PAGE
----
The United States and Russia have agreed on a plan to destroy all of Syria's chemical weapons. But there are still many open questions, including whether world leaders will all stick to their words.
The agreement between US Secretary of State John Kerry and his Russian counterpart Sergei Lavrov, which offered a plan for the destruction of Syria's chemical weapons, came as a surprise that few thought possible.
The deal was the climax of a turbulent week that began in London with Kerry's remark that Syria's President Bashar al-Assad could still avoid a military attack if he handed over all his chemical weapons to international control "within a week." What Kerry possibly couldn't have believed himself now seems to have become possible, though the deadline has been extended to six months.
"It's a breakthrough," Bruce Riedel, a Middle East expert at Washington think tank the Brookings Institution, told DW. And to Mark Jacobson, senior fellow at the German Marshall Fund, US President Barack Obama has succeeded in using diplomacy to prevent Syria from using chemical weapons again.
The analyst also argued that the president deserves credit for putting national and international security ahead of his own political interests. "The world should thank him for that," he said.
But plenty of questions still need to be answered. For instance, how will Assad, who has now been upgraded to negotiating partner, be made to answer for the deadly chemical weapons attack that many believe he ordered in August?
Success for Obama and Putin
Nevertheless, Riedel rates US-Russian cooperation on the destruction of Syria's chemical weapons as "a major success for Obama and Russian President Vladimir Putin, even if we know that implementing the agreement will be very difficult."
In its Saturday edition, the "Washington Post" reported that State Department officials in Kerry's delegation in Geneva estimate that more than one million kilos of weaponized chemical substances have been distributed to more than 45 different places in Syria.
While Riedel said the Russians and the Syrians are likely to hand over the required list of stockpiles punctually within a week, he added that the United Nations still face great difficulties. For one thing, he said, it's hard to imagine how they will be able to work in the middle of a bloody civil war. Assad will be required to guarantee the inspectors' safety. Some of the rebels, particularly those with al-Qaeda affiliations, could open fire on the inspectors.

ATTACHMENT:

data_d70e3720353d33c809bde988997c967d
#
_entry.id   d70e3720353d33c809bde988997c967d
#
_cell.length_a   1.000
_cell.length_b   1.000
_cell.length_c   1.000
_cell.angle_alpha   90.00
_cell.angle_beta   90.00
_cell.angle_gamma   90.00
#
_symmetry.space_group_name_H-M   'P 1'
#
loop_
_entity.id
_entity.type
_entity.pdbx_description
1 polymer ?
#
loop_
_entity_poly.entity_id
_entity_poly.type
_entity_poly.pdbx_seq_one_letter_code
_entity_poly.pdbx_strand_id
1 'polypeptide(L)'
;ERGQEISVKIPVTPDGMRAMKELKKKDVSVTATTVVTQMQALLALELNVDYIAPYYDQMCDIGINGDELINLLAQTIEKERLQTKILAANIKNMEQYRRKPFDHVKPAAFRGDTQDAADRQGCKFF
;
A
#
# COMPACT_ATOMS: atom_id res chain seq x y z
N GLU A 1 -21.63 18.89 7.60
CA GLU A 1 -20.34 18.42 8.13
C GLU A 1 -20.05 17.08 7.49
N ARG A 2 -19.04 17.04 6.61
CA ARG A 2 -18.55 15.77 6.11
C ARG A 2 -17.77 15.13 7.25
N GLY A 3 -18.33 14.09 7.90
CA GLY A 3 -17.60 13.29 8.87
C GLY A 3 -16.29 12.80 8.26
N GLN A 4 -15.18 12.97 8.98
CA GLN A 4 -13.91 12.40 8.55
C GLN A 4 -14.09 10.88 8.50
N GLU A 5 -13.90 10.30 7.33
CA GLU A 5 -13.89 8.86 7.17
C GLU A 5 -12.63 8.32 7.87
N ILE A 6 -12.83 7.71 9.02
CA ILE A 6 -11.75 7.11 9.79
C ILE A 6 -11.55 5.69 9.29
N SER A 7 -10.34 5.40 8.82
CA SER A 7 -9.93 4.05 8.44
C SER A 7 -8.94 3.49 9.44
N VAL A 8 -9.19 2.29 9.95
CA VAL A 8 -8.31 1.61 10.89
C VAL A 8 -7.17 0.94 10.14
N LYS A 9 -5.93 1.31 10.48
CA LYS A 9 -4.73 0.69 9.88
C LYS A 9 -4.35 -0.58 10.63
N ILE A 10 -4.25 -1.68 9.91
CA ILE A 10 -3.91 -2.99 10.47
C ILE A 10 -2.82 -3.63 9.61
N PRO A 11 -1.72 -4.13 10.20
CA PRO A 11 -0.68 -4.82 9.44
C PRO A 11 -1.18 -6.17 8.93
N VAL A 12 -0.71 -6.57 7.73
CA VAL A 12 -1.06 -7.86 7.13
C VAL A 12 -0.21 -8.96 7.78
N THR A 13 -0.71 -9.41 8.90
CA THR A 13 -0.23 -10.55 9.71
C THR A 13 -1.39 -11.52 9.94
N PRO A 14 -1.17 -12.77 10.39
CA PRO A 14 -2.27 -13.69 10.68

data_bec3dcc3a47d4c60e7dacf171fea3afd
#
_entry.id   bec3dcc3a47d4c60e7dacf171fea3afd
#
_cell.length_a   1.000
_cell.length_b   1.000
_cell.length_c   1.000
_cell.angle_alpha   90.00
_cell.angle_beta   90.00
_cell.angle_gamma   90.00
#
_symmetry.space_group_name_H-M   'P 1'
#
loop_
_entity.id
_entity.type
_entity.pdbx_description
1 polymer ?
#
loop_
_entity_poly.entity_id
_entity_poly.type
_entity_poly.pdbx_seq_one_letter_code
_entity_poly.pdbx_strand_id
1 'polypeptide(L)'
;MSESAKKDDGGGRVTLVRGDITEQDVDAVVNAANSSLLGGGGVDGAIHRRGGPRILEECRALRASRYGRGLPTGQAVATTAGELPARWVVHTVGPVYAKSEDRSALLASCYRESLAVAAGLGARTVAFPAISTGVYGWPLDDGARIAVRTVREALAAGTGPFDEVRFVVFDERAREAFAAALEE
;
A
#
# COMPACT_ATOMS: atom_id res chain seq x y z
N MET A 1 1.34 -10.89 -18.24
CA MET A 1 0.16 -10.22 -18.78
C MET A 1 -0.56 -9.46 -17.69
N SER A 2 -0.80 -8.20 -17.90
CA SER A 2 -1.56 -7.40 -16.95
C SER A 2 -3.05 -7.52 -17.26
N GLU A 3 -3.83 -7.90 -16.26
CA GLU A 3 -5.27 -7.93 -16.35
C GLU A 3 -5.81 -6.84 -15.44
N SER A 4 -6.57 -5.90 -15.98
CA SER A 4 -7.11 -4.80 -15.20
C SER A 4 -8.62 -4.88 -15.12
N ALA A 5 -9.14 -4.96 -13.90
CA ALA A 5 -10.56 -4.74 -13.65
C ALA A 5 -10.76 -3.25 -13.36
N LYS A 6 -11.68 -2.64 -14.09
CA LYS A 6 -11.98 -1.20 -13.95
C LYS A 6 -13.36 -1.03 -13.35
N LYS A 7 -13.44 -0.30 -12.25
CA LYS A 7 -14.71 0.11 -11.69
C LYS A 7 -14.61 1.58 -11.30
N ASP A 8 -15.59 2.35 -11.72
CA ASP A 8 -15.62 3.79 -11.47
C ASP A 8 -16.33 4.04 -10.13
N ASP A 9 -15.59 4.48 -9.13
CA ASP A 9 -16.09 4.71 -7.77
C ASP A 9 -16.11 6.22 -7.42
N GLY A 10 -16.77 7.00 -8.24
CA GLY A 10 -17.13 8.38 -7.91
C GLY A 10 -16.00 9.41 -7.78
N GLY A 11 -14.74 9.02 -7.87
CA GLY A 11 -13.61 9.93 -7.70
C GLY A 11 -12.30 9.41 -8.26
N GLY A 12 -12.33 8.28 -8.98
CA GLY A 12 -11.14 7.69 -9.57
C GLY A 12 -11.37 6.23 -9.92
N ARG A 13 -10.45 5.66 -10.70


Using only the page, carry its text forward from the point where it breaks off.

"That's the hard part," said Riedel. "Putin may well be expecting such acts of sabotage. That would leave Assad suddenly looking reasonable and responsible."
UN back in the game
The deal between Kerry and Lavrov - aiming to hash out a joint UN resolution - puts the United Nations back in the peace process. Indeed, UN Secretary-General Ban Ki-moon welcomed the deal in Geneva just as much as the US president did.
And Obama, who was condemned as dithering and weak both at home and internationally, will claim that his strategy of forcing a diplomatic solution with the "credible threat of military force" has been vindicated. This comes despite the fact that Kerry had, rather meekly, ended up asking the representatives of the American people in Congress to approve an "unbelievably small" operation.
The received opinion in Washington is that Obama has avoided what would have been a devastating defeat in Congress on the question of using military force in Syria. "Obama was lucky in his pragmatism, and it was clever of him to take up Putin's offer - in spite of Edward Snowden and the other difficulties that have caused bad blood," said Riedel, referring to recent tension in the US-Russian relationship.
He said the president should postpone the congressional vote indefinitely. Even if the Geneva deal strengthens his hand, Obama will still struggle to get a majority in the Senate and the House of Representatives if it emerges that the Russians were bluffing - in other words, if Moscow vetos a Security Council resolution threatening Syria with military action for non-compliance.
Jacobsen also said Congress is just as divided on the issue as America's European allies, and says that they too have responsibilities. The UN resolution will fail "if it is not shaped by the determination of the EU, NATO, and of course the Americans, to back up the agreement with military force."
So even if the present relief is palpable in European capitals from Berlin to London - without resolute European backing, it could all still collapse. That gives Kerry enough to talk about on his next trip to Europe.